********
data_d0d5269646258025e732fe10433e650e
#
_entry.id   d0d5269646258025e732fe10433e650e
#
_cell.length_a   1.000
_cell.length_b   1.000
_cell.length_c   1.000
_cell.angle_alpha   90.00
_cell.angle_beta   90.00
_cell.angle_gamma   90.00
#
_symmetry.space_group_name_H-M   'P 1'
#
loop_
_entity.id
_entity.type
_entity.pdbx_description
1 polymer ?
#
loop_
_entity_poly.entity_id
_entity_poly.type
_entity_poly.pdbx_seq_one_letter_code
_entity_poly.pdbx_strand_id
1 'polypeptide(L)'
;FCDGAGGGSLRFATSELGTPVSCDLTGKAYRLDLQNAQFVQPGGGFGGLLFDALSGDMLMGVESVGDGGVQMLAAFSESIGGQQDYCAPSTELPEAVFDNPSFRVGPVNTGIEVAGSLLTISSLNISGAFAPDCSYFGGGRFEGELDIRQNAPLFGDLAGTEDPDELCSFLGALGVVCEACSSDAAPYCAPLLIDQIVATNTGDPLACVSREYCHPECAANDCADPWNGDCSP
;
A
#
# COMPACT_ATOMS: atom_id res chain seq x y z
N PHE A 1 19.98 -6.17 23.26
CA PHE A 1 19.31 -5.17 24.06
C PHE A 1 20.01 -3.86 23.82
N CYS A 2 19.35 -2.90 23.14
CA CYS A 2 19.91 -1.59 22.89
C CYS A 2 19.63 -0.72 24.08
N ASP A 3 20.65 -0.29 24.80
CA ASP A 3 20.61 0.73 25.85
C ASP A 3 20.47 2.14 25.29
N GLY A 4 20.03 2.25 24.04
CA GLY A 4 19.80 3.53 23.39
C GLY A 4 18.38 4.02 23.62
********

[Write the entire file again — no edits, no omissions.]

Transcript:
data_d0d5269646258025e732fe10433e650e
#
_entry.id   d0d5269646258025e732fe10433e650e
#
_cell.length_a   1.000
_cell.length_b   1.000
_cell.length_c   1.000
_cell.angle_alpha   90.00
_cell.angle_beta   90.00
_cell.angle_gamma   90.00
#
_symmetry.space_group_name_H-M   'P 1'
#
loop_
_entity.id
_entity.type
_entity.pdbx_description
1 polymer ?
#
loop_
_entity_poly.entity_id
_entity_poly.type
_entity_poly.pdbx_seq_one_letter_code
_entity_poly.pdbx_strand_id
1 'polypeptide(L)'
;FCDGAGGGSLRFATSELGTPVSCDLTGKAYRLDLQNAQFVQPGGGFGGLLFDALSGDMLMGVESVGDGGVQMLAAFSESIGGQQDYCAPSTELPEAVFDNPSFRVGPVNTGIEVAGSLLTISSLNISGAFAPDCSYFGGGRFEGELDIRQNAPLFGDLAGTEDPDELCSFLGALGVVCEACSSDAAPYCAPLLIDQIVATNTGDPLACVSREYCHPECAANDCADPWNGDCSP
;
A
#
# COMPACT_ATOMS: atom_id res chain seq x y z
N PHE A 1 19.98 -6.17 23.26
CA PHE A 1 19.31 -5.17 24.06
C PHE A 1 20.01 -3.86 23.82
N CYS A 2 19.35 -2.90 23.14
CA CYS A 2 19.91 -1.59 22.89
C CYS A 2 19.63 -0.72 24.08
N ASP A 3 20.65 -0.29 24.80
CA ASP A 3 20.61 0.73 25.85
C ASP A 3 20.47 2.14 25.29
N GLY A 4 20.03 2.25 24.04
CA GLY A 4 19.80 3.53 23.39
C GLY A 4 18.38 4.02 23.62